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September 2013, New England

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September 2013, New England

Post  camprn on 9/1/2013, 9:23 am

Fresh strawberries in September!



Calendula

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Re: September 2013, New England

Post  cheyannarach on 9/2/2013, 1:32 am

Oh yum!!  My strawberries did not come back this year!

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Re: September 2013, New England

Post  sanderson on 9/2/2013, 5:37 am

Yes, yum. I had a few nice ones in the early summer but 90% have been deformed. They are all in hanging tiered planters to keep away from snails, etc.

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Re: September 2013, New England

Post  martha on 9/2/2013, 12:16 pm

Camp, those calendula are beautiful! How did you do that? And what variety of berries are those? 

drooling

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Re: September 2013, New England

Post  camprn on 9/2/2013, 12:32 pm

@martha wrote:Camp, those calendula are beautiful! How did you do that? And what variety of berries are those? 

drooling
Martha, the calendula are just free grown and self sown from last year in a bare spot of dirt. I can send you seeds if you want.

The strawberries I got from you, whatever type of everbearing you gave me..... I lost the tag last year.

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Re: September 2013, New England

Post  martha on 9/2/2013, 12:53 pm

I would love some calendula seeds. Thank you!

The everbearing variety was Mara des Bois. For some reason, mine have had almost no berries this year. Extra weird, since this was a banner year for my strawberries. All of my other new-last-year varieties performed very well, in my opinion, for first full year plants.

How do they taste?

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Re: September 2013, New England

Post  camprn on 9/2/2013, 1:20 pm

@martha wrote:I would love some calendula seeds. Thank you!

The everbearing variety was Mara des Bois. For some reason, mine have had almost no berries this year. Extra weird, since this was a banner year for my strawberries. All of my other new-last-year varieties performed very well, in my opinion, for first full year plants.

How do they taste?
OMG! Ambrosia! The fruits are fully formed and lots of blooms. I think having the bees around helps. The June berries were under performers this year.

Raspberries did very well this year, though I am not, I think I am supposed to prune back this year's fruiting canes...... do you know Martha, is that correct?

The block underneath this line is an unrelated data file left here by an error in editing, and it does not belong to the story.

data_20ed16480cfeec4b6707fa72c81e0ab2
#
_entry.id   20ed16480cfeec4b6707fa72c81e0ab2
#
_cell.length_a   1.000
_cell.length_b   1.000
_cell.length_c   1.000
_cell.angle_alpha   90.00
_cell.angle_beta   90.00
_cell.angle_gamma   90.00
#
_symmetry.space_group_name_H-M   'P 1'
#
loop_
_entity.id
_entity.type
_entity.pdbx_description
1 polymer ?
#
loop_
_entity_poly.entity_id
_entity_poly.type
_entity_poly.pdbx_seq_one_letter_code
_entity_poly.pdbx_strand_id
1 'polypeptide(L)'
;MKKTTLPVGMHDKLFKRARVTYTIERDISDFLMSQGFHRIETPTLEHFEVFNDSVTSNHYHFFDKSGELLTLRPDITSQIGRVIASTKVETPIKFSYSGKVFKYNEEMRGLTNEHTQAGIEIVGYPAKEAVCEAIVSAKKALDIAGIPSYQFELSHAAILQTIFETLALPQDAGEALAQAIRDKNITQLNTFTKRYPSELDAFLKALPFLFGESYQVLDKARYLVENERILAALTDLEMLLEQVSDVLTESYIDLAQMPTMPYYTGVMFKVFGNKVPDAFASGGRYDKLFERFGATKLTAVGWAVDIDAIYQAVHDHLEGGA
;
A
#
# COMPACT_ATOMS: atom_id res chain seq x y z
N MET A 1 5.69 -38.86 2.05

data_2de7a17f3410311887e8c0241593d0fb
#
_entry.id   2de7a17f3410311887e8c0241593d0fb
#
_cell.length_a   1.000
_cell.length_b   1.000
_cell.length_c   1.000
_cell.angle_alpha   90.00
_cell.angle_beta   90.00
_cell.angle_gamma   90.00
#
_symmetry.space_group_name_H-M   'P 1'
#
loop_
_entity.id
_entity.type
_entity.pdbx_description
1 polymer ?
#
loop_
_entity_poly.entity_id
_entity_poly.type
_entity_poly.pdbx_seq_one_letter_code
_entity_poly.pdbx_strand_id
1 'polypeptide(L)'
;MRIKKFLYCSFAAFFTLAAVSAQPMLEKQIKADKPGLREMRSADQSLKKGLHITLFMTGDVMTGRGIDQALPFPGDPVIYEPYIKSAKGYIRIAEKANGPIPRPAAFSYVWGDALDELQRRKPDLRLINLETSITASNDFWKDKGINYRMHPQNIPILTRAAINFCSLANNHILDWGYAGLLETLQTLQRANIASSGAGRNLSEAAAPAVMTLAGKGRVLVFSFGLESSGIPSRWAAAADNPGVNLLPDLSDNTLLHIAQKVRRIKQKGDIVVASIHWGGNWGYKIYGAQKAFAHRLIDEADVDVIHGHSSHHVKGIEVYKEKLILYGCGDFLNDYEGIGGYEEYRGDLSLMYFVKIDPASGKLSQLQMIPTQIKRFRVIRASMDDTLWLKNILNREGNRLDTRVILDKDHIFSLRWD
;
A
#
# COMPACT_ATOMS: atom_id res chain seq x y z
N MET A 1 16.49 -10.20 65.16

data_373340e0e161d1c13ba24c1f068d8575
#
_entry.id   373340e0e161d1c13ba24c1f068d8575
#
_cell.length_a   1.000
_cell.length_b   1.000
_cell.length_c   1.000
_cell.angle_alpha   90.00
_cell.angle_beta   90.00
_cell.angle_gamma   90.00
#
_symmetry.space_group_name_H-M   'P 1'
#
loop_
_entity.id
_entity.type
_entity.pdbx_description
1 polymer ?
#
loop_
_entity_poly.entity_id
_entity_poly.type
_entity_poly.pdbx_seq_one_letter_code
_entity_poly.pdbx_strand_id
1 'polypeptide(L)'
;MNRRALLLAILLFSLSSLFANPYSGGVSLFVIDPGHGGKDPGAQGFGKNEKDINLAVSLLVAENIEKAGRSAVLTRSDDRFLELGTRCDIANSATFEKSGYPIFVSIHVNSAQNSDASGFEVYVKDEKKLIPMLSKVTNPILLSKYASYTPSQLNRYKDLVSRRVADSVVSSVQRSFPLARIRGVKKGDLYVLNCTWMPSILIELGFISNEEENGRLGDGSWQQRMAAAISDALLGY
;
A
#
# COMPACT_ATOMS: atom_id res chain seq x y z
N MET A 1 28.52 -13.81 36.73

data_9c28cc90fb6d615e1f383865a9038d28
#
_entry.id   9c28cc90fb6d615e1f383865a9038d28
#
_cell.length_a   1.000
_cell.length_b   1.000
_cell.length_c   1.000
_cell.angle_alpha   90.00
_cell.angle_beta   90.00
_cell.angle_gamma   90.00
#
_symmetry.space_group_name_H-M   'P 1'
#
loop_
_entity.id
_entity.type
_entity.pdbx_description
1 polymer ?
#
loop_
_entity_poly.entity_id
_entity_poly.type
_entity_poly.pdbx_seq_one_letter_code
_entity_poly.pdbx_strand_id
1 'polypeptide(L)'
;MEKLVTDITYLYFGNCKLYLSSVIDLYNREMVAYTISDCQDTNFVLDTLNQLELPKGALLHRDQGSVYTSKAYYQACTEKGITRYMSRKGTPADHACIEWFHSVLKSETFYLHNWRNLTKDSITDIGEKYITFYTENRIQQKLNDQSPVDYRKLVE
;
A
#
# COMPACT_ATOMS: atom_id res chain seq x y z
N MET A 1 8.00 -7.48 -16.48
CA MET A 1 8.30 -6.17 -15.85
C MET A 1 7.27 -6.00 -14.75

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Re: September 2013, New England

Post  CapeCoddess on 9/2/2013, 1:55 pm

Camp, that calendula is spectacular! Do you use it medicinally?

I have one strawberry right now. Last year there were a few at this time but I don't know the name of them.

Looks like my heirloom & cherry toms are getting blight. I keep cutting it off hoping I can get some more ripe fruit before they give up the ghost. Weird thing is it's on the leaves at the top half of most of the plants and not the bottom half. The Supersonics don't have any problems...yet.

And I've given up fighting the PM...again.

Is it really time for this? Already?

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Re: September 2013, New England

Post  camprn on 9/2/2013, 2:37 pm

Blight is spreading through my gilbertie foliage right now; I'm pruning daily.

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Re: September 2013, New England

Post  walshevak on 9/2/2013, 2:45 pm

@cheyannarach wrote:Oh yum!!  My strawberries did not come back this year!

Mine came back and I had a bed solid FULL of plants, but not one berry.

I thinned out the plants a few days ago and planted another bed. Hoping for next year.

Kay

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Re: September 2013, New England

Post  CapeCoddess on 9/2/2013, 4:49 pm

She's at it again...and on her birthday taboot!  I plants em & she takes em down:  
I love you Like a Star @ heaven I love you Like a Star @ heaven I love you Like a Star @ heaven I love you 

Todays harvest without the big tomatoes:

Heading out to plant lettuce babies >>>>

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Re: September 2013, New England

Post  llama momma on 9/2/2013, 4:57 pm

So she's at it again,  Ha!  Lucky You, enjoy your Mom!

Happy Birthday to CapeCoddess' Mommy!!   birthday

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Re: September 2013, New England

Post  CapeCoddess on 9/4/2013, 12:41 pm

Thanks, LM.  She was thrilled when I showed her your post!

Can anyone identify this snake?  Some say garter, some say grass...


Whatever it is I love him and he's very welcome. I love you 

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Re: September 2013, New England

Post  camprn on 9/4/2013, 12:56 pm

Snakes are just one of the most awesomely cool critters on the planet!!!I think that is an Eastern Garter snake.

http://www.fcps.edu/islandcreekes/ecology/eastern_garter_snake.htm

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Re: September 2013, New England

Post  camprn on 9/4/2013, 5:44 pm

I have late blight in my garden.Evil or Very Mad  My poor tomato plants and getting naked whilst I try to keep ahead of the infection.  Will be spraying with copper.


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Re: September 2013, New England

Post  quiltbea on 9/4/2013, 9:24 pm

Yes, that's a garter snake.  Grass snakes are green.

Blight took all my SFG tomatoes so I'm just waiting on my flower garden tomatoes now.  I have been fighting hornworm for those.  Still not ripe but like I've said, in a partial shady spot.  I have some changes to make next year.  Lots of them actually.  The raised beds that are difficult to get to will be mostly in flowers next year except for Brussels sprouts, and some root crops, I think.